Having written the Smithsonian magazine column The Object at Hand for several years, I’ve been able to tell the stories behind a wonderful array of fascinating things in the many collections of the Institution’s museums and galleries. But the things I write about are carefully preserved and protected for the good of history, so I am not allowed to lay my ink-stained fingers on them.
Until now. A few hundred feet above the rolling hills of Northern California all that changed.
So, there I sat, in the front seat of an open-cockpit, tandem seat World War II era Stearman PT-13D biplane, on the tarmac of a civilian airport in Lincoln, California, fanned in the 99-degree heat by the prop of the ten cylinder Lycoming radial engine. In the seat behind me, at the controls, was Matt Quy (pronounce Kwai), a 35 year-old Air Force captain on active duty with a combat reconnaissance squadron at a nearby base. Quy bought a crashed plane at auction six years ago, discovered that it had been used as a trainer for the African American flyers who have come to be known as the Tuskegee Airmen and decided to take it back to its original condition as a tribute to America’s first black military pilots.
Back from a tour in Afghanistan and stationed with his wife Tina in Louisiana, Quy began devoting the lion’s share of his off-duty hours to meticulously restoring Stearman number 18303. He and an aircraft mechanic friend in Houston, Robbie Vajdos, repaired the pre-auction damage that had occurred when the plane’s engine failed and a landing on a road ended with a head-on into a tree. To give due credit, Tina took a hand in some of the work.
“Luckily for me,” Quy says, “after the war many of these planes became crop dusters, so there are still parts available.”
Quy recounts that he’d wanted a Stearman biplane since he was a kid in Minnesota. “My family lived near a grass landing strip, and there was a guy with a Stearman who dragged advertising signs. He’d come right over our house pulling these banners, and I was hooked.”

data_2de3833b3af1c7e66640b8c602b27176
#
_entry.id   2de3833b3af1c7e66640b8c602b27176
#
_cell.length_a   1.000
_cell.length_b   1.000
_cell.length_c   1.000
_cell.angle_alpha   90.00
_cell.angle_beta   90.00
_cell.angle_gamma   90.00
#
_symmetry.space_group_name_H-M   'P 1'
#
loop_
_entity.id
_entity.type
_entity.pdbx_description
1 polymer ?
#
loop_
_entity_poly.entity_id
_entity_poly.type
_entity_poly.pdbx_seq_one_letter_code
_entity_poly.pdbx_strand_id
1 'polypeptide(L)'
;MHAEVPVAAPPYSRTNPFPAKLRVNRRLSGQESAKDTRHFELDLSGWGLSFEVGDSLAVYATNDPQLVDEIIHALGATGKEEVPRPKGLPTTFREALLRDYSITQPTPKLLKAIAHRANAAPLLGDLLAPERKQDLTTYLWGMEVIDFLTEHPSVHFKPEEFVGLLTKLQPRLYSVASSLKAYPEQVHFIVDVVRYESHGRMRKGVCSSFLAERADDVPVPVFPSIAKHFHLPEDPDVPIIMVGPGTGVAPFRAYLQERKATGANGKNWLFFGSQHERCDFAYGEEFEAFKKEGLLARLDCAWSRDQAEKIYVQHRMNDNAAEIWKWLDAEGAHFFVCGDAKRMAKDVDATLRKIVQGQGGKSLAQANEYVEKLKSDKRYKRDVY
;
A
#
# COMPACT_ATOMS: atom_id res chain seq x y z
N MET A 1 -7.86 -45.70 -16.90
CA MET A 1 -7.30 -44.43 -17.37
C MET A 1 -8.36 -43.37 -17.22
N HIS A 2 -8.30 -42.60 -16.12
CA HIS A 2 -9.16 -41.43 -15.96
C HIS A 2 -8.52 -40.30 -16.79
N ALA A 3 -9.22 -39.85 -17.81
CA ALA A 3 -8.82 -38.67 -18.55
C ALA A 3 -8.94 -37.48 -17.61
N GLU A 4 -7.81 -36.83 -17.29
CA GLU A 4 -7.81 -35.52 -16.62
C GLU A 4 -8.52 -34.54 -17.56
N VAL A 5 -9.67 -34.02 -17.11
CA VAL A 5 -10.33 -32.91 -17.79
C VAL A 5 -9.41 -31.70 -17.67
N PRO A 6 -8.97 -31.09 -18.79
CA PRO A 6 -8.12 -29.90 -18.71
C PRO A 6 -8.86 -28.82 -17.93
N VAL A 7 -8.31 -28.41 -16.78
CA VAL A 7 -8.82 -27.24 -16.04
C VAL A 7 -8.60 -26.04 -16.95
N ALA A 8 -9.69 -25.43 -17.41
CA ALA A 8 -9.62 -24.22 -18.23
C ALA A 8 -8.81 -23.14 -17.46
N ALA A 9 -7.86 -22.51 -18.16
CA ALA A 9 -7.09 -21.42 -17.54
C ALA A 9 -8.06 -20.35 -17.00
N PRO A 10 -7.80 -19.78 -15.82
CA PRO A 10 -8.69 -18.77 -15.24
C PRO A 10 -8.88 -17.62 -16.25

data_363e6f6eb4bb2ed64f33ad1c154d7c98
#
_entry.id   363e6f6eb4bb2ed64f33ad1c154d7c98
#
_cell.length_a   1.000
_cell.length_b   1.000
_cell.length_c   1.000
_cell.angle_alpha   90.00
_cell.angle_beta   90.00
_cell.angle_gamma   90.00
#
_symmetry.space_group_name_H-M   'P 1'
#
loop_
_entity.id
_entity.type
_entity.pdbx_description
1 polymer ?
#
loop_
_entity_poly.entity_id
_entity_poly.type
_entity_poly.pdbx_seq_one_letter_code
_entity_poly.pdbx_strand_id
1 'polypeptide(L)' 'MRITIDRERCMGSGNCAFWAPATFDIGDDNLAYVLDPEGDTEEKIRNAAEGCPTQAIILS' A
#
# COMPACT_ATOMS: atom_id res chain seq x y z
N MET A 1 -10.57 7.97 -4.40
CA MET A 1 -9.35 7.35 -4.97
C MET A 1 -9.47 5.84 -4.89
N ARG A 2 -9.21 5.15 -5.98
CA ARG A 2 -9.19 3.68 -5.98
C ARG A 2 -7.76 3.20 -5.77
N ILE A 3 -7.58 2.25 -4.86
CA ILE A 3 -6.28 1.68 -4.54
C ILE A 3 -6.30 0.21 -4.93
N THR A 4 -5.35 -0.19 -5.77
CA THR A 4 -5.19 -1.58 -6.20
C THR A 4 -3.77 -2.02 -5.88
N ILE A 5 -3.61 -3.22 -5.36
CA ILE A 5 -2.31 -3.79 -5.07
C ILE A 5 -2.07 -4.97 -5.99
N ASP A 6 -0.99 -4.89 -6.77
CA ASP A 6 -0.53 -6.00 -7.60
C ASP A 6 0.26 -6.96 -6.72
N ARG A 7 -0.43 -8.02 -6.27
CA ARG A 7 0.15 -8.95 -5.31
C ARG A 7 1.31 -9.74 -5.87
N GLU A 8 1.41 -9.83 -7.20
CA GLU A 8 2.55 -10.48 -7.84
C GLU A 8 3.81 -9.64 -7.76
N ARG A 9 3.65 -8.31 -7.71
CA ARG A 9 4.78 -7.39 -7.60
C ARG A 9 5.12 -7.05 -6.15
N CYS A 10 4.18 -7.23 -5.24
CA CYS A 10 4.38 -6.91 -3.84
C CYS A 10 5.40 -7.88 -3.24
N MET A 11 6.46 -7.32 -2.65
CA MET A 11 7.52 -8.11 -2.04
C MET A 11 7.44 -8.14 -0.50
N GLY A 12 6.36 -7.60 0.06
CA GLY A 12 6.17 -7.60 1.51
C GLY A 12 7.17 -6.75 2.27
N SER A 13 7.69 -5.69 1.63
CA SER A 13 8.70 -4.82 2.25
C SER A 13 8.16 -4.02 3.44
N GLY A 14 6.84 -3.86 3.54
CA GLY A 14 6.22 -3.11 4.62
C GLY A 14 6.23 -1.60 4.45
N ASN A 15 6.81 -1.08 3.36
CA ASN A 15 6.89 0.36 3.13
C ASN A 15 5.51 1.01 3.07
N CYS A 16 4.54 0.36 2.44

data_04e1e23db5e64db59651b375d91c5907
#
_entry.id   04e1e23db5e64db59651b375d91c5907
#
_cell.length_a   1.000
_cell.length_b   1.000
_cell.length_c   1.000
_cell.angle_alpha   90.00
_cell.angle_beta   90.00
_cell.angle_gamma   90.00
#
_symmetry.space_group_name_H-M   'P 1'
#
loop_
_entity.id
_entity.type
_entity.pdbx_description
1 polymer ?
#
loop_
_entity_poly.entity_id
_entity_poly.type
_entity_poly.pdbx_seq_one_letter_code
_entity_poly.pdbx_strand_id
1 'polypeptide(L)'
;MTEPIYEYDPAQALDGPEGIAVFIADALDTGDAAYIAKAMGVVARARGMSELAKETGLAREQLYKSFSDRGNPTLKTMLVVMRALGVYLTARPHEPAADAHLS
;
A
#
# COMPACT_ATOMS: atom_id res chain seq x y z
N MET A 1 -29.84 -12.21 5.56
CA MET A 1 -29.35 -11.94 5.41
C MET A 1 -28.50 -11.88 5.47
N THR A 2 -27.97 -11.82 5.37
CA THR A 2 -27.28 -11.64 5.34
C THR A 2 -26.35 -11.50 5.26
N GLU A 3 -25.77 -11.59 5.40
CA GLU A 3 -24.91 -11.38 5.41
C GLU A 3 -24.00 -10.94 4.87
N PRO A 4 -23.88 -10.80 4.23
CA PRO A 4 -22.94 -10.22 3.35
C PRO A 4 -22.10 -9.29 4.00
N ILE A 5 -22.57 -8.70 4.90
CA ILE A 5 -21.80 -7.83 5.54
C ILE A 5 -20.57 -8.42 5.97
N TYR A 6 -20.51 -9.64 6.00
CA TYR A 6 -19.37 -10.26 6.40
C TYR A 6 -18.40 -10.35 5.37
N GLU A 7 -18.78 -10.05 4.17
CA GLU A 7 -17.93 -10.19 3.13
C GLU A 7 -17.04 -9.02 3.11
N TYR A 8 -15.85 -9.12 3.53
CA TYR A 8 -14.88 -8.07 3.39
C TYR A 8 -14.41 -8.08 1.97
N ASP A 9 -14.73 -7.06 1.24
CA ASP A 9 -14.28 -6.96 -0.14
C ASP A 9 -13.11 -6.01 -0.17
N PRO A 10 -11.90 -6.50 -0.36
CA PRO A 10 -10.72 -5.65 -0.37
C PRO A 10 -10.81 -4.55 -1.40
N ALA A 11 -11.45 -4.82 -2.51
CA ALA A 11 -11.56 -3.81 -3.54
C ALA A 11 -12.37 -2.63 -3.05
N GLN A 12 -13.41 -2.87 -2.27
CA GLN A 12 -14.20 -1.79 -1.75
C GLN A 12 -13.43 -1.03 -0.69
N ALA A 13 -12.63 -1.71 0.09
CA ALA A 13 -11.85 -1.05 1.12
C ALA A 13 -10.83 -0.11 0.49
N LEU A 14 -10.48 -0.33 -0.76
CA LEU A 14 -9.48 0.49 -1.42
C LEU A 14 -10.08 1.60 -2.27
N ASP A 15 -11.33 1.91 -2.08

Restoring the plane became both a labor of love and an act of homage to the men who had trained in it. The bright blue, red and yellow paint scheme recreates the wartime colors, and Quy has used the plane, which took to the air again three years ago, as a way of educating young generations about the Tuskegee pilots, appearing at air shows to tell the story of the African-American flyers. He has met many of the surviving pilots who flew the Stearman trainers, and on the lid of the plane’s luggage compartment there are Magic Marker signatures of many of them.
As we sat at the end of the runway to build up the old engine’s revs, the pilot of a sleek business jet radioed to ask if he could go ahead of us, since he’d just been cleared by the Lincoln tower. Capt. Quy waved him on with a thumbs up, and the jet’s pilot radioed back: “Thanks, Gentlemen…I sure would like to trade places with you.”
I wouldn’t have traded places for the world. After all, a jet is just a jet, but a Stearman biplane is…well, it’s living history. And fun! With four wide lift surfaces, the plane seemed as buoyant as a kid’s kite (and just as magical to look at). Quy, an experienced aerobatic pilot, gave me the thrill of “barnstorming,” taking the plane down to about 100 feet over the golden fields and skimming up and over the eucalyptus trees lining a creek fed by the snow melt off the Sierras. A coyote rushed out of the brush down below and looked up in astonishment. Or could it have been envy? Given enough gasoline, I’d have gladly stayed in that wonderfully reclaimed beauty until dark.
This was likely the Stearman’s final penultimate flight out of Lincoln Airport. On Saturday, July 9, Quy will climb into the cockpit with a friend, and take off from Lincoln a nearby Air Force base en route to Washington, DC, where the plane will be turned over to the curators of the new National Museum of African American History and Culture. It will be put on display when the museum opens on the Mall in 2015 and will remain a vivid, perpetual tribute to the Tuskegee Airmen. On his way, he will stop in Colorado, at the Air Force Academy, where eight Tuskegee veterans will be waiting to salute him (and vice versa).
Quy admits parting with the plane will not be easy, but he has already bought another Stearman, and with it he will create a second educational project, this one devoted to the pilots who became prisoners of war or went missing during the Vietnam War.
– by Owen Edwards
Owen Edwards is a freelance writer and author of the book Elegant Solutions. Each month in Smithsonian magazine, he selects one artifact from among the Smithsonian Institution’s 23 million and tells its story.